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Culture

France takes ‘fete de la musique’ to global cities

Text by News Wires

Latest update : 2010-06-21

The annual "fete de la musique" celebration marking the “spontaneity and openness to all forms of music” takes place in more than 350 cities across the globe Monday evening, 28 years after it was started in France.

AFP - Hundreds of music lovers gathered around open air stages at temples, mansions and pedestrian streets on Sunday as France brought its "Fete de la Musique" to Shanghai for the first time.
  
Professional and amateur musicians of all ages and musical styles played at more than 20 sites throughout the city with more performances scheduled for Monday to celebrate France Day at Shanghai's World Expo.
  
"For us, holding 'Fete de la Musique' in Shanghai is a super achievement," Jack Lang, the festival's founder and a former French culture minister, told a news conference launching the event.
  
Since its start in 1982, "Fete de la Musique" has spread to more than 350 cities around the globe.
  
The rest of the world celebrates the festival on the day of the summer solstice on June 21, but Shanghai kicked off its festivities a day before the hundreds of free concerts in cities such as Paris, Hanoi and New York.
  
The event celebrates "the spirit of liberty, spontaneity and an openness to all forms of music", Lang told reporters.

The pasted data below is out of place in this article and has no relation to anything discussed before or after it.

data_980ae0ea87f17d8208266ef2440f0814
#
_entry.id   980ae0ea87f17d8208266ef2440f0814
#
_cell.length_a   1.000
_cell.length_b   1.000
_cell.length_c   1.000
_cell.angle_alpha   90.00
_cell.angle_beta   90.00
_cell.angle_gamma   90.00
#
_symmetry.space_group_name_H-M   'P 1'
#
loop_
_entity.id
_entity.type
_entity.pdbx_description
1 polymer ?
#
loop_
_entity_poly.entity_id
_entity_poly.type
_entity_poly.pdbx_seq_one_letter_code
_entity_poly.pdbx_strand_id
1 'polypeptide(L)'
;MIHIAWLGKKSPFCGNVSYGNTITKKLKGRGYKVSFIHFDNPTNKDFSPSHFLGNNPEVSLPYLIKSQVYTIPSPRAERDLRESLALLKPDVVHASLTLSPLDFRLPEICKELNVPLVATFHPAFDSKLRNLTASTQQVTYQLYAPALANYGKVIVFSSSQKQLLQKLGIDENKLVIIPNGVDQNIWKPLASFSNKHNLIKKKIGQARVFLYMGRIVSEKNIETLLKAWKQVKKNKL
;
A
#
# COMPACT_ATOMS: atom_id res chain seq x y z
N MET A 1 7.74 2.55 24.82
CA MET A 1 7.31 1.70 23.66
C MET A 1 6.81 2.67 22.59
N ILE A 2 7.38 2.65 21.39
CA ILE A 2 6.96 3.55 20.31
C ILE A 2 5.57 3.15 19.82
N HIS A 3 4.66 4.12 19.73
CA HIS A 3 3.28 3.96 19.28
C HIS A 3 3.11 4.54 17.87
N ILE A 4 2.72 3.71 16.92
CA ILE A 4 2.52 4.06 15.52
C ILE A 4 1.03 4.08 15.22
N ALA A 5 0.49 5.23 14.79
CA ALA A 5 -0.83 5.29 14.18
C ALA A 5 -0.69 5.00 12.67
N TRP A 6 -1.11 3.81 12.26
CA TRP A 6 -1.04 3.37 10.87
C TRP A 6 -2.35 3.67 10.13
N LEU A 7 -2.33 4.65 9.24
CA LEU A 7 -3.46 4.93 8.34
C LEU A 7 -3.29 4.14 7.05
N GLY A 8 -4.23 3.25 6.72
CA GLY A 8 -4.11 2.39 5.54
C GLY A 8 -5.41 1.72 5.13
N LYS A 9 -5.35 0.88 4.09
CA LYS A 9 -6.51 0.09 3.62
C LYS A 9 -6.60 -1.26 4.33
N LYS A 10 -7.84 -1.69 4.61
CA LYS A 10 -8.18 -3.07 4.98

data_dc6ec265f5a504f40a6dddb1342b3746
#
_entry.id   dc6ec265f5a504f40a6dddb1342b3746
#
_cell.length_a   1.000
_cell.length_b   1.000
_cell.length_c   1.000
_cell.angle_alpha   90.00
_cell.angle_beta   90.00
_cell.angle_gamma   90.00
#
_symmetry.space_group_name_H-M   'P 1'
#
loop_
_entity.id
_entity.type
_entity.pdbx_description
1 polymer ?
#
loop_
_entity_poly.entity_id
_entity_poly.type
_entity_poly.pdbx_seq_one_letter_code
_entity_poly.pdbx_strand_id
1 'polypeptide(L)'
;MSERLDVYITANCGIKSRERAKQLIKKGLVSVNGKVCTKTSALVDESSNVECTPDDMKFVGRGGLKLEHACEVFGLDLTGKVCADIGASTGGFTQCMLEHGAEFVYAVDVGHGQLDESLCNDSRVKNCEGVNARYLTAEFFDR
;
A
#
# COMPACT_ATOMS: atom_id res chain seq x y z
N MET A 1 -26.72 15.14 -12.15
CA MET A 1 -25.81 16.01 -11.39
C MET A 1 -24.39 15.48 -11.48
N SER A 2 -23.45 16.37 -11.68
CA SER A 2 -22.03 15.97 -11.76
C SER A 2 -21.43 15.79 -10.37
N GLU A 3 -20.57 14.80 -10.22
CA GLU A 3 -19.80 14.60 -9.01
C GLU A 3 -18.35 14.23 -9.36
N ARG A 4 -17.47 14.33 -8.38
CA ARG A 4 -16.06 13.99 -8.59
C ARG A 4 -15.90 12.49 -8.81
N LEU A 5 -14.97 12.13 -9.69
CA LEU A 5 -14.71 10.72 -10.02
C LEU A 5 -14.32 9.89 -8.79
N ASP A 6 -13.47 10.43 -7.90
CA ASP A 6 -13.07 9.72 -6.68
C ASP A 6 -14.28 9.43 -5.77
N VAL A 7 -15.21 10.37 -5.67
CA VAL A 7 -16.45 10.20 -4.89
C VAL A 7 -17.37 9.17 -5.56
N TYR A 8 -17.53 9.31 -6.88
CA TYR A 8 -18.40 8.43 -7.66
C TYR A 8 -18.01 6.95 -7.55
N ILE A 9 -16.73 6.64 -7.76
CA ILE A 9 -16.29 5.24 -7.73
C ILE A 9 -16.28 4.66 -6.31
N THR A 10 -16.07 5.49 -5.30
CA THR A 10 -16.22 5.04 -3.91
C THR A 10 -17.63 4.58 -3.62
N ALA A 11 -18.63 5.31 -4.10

"My dream is that this first 'Fete de la Musique' returns next year and that our Chinese friends make it their own and over time it becomes a tradition in the city of Shanghai," Lang said.
  
Lang officially kicked off the Shanghai festival at a performance by a choir of 500 children from the city's French school accompanying a six-piece rock band and an orchestra of 200 Chinese children playing accordions.
  
Elsewhere, jazz trios performed in front of old mansions in the former French concession, hip art galleries held mini concerts and choirs sang in front of Jing'An Temple, one of the city's oldest Buddhist shrines.
  
Umbrellas opened up as sporadic rain fell during the concerts.
  
Chinese singer Beilei, who grew up in Paris, made up for a lack of dancing by filling the front rows with her own dancers, who waved their arms in perfect timing as she belted out a tribute to Shanghai.
  
Wang Jie, a tourist from neighbouring Jiangsu province who came to see the Expo, said he was happy to have stumbled on the festival.
  
"The music sounds great to my ears. Street performances are very rare in China," he said.
 

Date created : 2010-06-21

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